Telling a Story in a story :)


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Thread: Telling a Story in a story :)

  1. #1

    Telling a Story in a story :)

    When a character is telling a story to another character and it's long and involved, how should that be presented?

    I have a father who is talking to his son, who is an adult. The son is thinking of following in his father's footsteps, so has asked his dad what it was like when he first started out. In movies, this is where it fades and the father's story becomes the movie, set years in the past. How do you do that in writing?

    Eventually, I will get back to the conversation between the two, sitting in front of the fireplace, but I'm a little confused about how Dad's monologue should look on paper. Quotes? No quotes?

    Like, for example, he goes on and on about when he moved out of the house he shared with his brothers into his own office. Should he refer to them as "your uncles," to make the boy feel included, or not? There is no dialogue between the father and son once he starts his story, and that was intentional because, like I said, Dad's story is THE story. The whole thrust of the story is to tell his son about the first case he ever deal with, to show him the pluses and minuses of the work he does, so it's not really a dialogue.

    Oh, and I can't forget about the son, because he is the one who is resolve some things that his dad left undone.


    I know this isn't very clear - ask me questions if you don't understand and thank you so much!!!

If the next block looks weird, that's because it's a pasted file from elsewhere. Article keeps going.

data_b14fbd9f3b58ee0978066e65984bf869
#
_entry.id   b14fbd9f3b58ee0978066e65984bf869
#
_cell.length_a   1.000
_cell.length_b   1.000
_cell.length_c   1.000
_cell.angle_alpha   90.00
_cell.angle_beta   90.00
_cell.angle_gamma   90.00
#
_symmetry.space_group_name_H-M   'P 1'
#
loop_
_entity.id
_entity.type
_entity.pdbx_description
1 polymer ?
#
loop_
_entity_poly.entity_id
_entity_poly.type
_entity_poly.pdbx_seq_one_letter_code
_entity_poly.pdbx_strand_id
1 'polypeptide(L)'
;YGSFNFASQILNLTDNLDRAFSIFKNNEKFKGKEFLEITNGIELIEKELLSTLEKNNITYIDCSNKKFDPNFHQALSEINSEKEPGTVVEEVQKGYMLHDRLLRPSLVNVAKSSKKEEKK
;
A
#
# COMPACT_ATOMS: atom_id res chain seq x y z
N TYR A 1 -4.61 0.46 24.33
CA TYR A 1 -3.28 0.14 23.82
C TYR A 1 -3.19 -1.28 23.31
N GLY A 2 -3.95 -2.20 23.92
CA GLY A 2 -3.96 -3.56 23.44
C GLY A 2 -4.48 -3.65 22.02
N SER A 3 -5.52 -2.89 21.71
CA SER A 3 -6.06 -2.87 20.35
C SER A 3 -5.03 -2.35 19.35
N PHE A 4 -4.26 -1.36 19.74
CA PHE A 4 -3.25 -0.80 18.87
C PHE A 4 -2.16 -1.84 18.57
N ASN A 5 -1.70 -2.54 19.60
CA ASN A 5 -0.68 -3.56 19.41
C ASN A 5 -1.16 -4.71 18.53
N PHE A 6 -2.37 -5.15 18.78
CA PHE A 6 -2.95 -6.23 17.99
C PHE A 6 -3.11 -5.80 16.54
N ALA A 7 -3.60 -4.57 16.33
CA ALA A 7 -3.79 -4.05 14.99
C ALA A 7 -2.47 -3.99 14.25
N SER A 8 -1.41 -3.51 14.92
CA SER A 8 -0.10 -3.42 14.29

When the night has come
    And the land is dark
    And the moon is the only light we'll see
    I won't be afraid, no I won't be afraid
    Just as long as you stand by me.


  2. #2
    Member Guard Dog's Avatar
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    "As John speaks, his mind drifts back 30 years, reliving that day. His son's face seem to fade away, replaced by that of his own father."

    Pick up from there, carry on with the flashback? Then have him come back to the present when you're ready with something like having his mother say something to him that's out of place for what he's remembering, and have him realize that it's actually his wife or daughter saying something in the present?

    Something like that, maybe?

    There... I asked questions.


    G.D.
    Leave it be and it won't bother you.
    Screw with it, and it'll eat you alive.

    Soon enough, nations will play second fiddle to corporations.

    "The world is not what we wish it to be; it is what it is."
    "Freedom is the value, not protection."

  3. #3
    Member Hill.T.Manner's Avatar
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    If you're talking terms of presenting it as a flashback, all you really need to do is set up as that. I think G.D. did an excellent job in his suggestion.

  4. #4
    Member Guard Dog's Avatar
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    Thanks Hill... I may not write worth a damn just yet, but it's not 'cause I don't know how to construct a story.